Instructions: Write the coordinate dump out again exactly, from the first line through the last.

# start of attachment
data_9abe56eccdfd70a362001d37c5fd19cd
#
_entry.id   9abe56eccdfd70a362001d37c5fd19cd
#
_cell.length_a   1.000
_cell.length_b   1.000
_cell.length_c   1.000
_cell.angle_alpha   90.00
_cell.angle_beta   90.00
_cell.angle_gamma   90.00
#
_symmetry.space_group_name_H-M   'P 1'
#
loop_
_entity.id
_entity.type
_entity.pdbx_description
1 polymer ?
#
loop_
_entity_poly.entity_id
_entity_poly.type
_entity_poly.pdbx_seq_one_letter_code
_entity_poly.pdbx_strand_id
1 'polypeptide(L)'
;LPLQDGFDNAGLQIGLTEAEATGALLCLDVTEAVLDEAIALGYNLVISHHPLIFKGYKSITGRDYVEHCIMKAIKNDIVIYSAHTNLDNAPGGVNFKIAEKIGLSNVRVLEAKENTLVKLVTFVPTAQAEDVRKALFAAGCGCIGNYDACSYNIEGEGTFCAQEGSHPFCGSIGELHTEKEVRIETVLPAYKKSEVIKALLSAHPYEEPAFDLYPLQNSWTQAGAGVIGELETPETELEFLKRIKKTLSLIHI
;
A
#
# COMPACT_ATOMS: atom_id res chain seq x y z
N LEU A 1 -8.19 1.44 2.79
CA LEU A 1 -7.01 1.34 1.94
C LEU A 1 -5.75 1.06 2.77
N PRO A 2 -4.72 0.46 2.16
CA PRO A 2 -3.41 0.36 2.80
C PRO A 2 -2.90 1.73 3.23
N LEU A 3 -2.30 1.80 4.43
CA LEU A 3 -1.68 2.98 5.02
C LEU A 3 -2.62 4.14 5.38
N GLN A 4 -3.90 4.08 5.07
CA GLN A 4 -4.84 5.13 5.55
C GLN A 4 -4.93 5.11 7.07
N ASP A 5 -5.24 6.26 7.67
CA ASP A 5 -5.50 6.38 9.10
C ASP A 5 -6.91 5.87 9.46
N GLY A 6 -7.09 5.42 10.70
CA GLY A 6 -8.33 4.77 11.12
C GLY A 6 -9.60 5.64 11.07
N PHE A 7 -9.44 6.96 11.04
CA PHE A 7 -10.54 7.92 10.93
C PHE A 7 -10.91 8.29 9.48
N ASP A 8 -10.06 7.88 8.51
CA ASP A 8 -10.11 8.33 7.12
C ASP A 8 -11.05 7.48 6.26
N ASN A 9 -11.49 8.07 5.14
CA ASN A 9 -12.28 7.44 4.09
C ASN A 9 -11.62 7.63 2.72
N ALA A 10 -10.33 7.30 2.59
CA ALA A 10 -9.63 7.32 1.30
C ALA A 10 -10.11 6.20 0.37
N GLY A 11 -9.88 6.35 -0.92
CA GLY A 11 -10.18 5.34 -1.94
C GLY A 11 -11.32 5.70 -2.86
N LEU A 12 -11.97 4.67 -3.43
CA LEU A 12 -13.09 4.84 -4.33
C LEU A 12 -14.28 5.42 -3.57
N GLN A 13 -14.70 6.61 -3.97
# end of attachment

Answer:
data_9abe56eccdfd70a362001d37c5fd19cd
#
_entry.id   9abe56eccdfd70a362001d37c5fd19cd
#
_cell.length_a   1.000
_cell.length_b   1.000
_cell.length_c   1.000
_cell.angle_alpha   90.00
_cell.angle_beta   90.00
_cell.angle_gamma   90.00
#
_symmetry.space_group_name_H-M   'P 1'
#
loop_
_entity.id
_entity.type
_entity.pdbx_description
1 polymer ?
#
loop_
_entity_poly.entity_id
_entity_poly.type
_entity_poly.pdbx_seq_one_letter_code
_entity_poly.pdbx_strand_id
1 'polypeptide(L)'
;LPLQDGFDNAGLQIGLTEAEATGALLCLDVTEAVLDEAIALGYNLVISHHPLIFKGYKSITGRDYVEHCIMKAIKNDIVIYSAHTNLDNAPGGVNFKIAEKIGLSNVRVLEAKENTLVKLVTFVPTAQAEDVRKALFAAGCGCIGNYDACSYNIEGEGTFCAQEGSHPFCGSIGELHTEKEVRIETVLPAYKKSEVIKALLSAHPYEEPAFDLYPLQNSWTQAGAGVIGELETPETELEFLKRIKKTLSLIHI
;
A
#
# COMPACT_ATOMS: atom_id res chain seq x y z
N LEU A 1 -8.19 1.44 2.79
CA LEU A 1 -7.01 1.34 1.94
C LEU A 1 -5.75 1.06 2.77
N PRO A 2 -4.72 0.46 2.16
CA PRO A 2 -3.41 0.36 2.80
C PRO A 2 -2.90 1.73 3.23
N LEU A 3 -2.30 1.80 4.43
CA LEU A 3 -1.68 2.98 5.02
C LEU A 3 -2.62 4.14 5.38
N GLN A 4 -3.90 4.08 5.07
CA GLN A 4 -4.84 5.13 5.55
C GLN A 4 -4.93 5.11 7.07
N ASP A 5 -5.24 6.26 7.67
CA ASP A 5 -5.50 6.38 9.10
C ASP A 5 -6.91 5.87 9.46
N GLY A 6 -7.09 5.42 10.70
CA GLY A 6 -8.33 4.77 11.12
C GLY A 6 -9.60 5.64 11.07
N PHE A 7 -9.44 6.96 11.04
CA PHE A 7 -10.54 7.92 10.93
C PHE A 7 -10.91 8.29 9.48
N ASP A 8 -10.06 7.88 8.51
CA ASP A 8 -10.11 8.33 7.12
C ASP A 8 -11.05 7.48 6.26
N ASN A 9 -11.49 8.07 5.14
CA ASN A 9 -12.28 7.44 4.09
C ASN A 9 -11.62 7.63 2.72
N ALA A 10 -10.33 7.30 2.59
CA ALA A 10 -9.63 7.32 1.30
C ALA A 10 -10.11 6.20 0.37
N GLY A 11 -9.88 6.35 -0.92
CA GLY A 11 -10.18 5.34 -1.94
C GLY A 11 -11.32 5.70 -2.86
N LEU A 12 -11.97 4.67 -3.43
CA LEU A 12 -13.09 4.84 -4.33
C LEU A 12 -14.28 5.42 -3.57
N GLN A 13 -14.70 6.61 -3.97